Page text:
# Inverse function

If a func­tion $$g$$ is the in­verse of a func­tion $$f$$, then $$g$$ un­does $$f$$, and $$f$$ un­does $$g$$. In other words, $$g(f(x)) = x$$ and $$f(g(y)) = y$$. An in­verse func­tion takes as its do­main the range of the origi­nal func­tion, and the range of the in­verse func­tion is the do­main of the origi­nal. To put that an­other way, if $$f$$ maps $$A$$ onto $$B$$, then $$g$$ maps $$B$$ back onto $$A$$. To in­di­cate the in­verse of a func­tion $$f$$, we write $$f^{-1}$$.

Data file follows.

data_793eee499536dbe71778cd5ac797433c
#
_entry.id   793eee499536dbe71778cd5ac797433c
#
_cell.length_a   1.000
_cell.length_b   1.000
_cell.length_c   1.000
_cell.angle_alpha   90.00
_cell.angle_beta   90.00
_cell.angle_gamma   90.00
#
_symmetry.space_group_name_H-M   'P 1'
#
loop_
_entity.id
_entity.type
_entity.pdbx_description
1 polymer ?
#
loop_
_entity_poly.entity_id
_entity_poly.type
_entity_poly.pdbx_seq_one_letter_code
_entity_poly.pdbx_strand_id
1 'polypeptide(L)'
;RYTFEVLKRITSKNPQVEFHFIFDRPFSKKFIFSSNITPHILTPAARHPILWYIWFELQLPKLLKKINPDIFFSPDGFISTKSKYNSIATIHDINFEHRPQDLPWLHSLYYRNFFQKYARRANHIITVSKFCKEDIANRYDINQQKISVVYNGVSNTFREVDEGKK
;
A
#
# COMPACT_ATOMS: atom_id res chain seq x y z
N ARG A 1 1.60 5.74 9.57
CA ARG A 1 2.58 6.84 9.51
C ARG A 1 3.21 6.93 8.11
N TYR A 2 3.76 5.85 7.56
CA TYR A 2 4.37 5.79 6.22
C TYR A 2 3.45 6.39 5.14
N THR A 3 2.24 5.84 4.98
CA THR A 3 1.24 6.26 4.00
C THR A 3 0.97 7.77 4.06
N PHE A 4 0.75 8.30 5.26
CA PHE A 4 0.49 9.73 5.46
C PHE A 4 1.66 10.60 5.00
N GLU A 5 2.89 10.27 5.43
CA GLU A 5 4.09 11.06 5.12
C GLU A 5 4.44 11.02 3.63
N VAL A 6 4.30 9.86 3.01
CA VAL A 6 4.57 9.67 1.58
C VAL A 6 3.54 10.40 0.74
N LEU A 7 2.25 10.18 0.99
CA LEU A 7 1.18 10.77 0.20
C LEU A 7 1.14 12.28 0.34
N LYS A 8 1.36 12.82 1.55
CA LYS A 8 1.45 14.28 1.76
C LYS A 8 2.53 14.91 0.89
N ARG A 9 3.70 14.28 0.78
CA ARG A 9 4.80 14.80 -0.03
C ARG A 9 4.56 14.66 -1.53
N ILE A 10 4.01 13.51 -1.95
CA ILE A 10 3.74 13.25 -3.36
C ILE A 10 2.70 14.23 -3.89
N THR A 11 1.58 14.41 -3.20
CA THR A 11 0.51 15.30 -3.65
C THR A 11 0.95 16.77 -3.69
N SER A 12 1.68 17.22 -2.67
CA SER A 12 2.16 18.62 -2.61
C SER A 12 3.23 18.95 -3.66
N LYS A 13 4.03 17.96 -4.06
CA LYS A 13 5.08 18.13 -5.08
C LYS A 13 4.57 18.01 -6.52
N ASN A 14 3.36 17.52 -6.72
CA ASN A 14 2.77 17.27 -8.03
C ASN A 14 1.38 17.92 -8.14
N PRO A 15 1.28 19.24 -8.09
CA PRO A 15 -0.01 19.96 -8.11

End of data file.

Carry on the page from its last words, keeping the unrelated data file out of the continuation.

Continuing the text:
## Examples

$$y=f(x) = x^3\ \ \ \ \ \ \ \ \ \ \ \ x=f^{-1}(y) = y^{1/3}$$
$$y=f(x) = e^x\ \ \ \ \ \ \ \ \ \ \ \ x=f^{-1}(y) = ln(y)$$
$$y=f(x) = x+4\ \ \ \ \ \ \ \ \ \ \ \ x=f^{-1}(y) = y-4$$

Parents:

• This page doesn’t dis­am­biguate be­tween “left in­verse” and “in­verse”. Strictly an “in­verse” is a two-sided in­verse, so gf = 1 and fg = 1.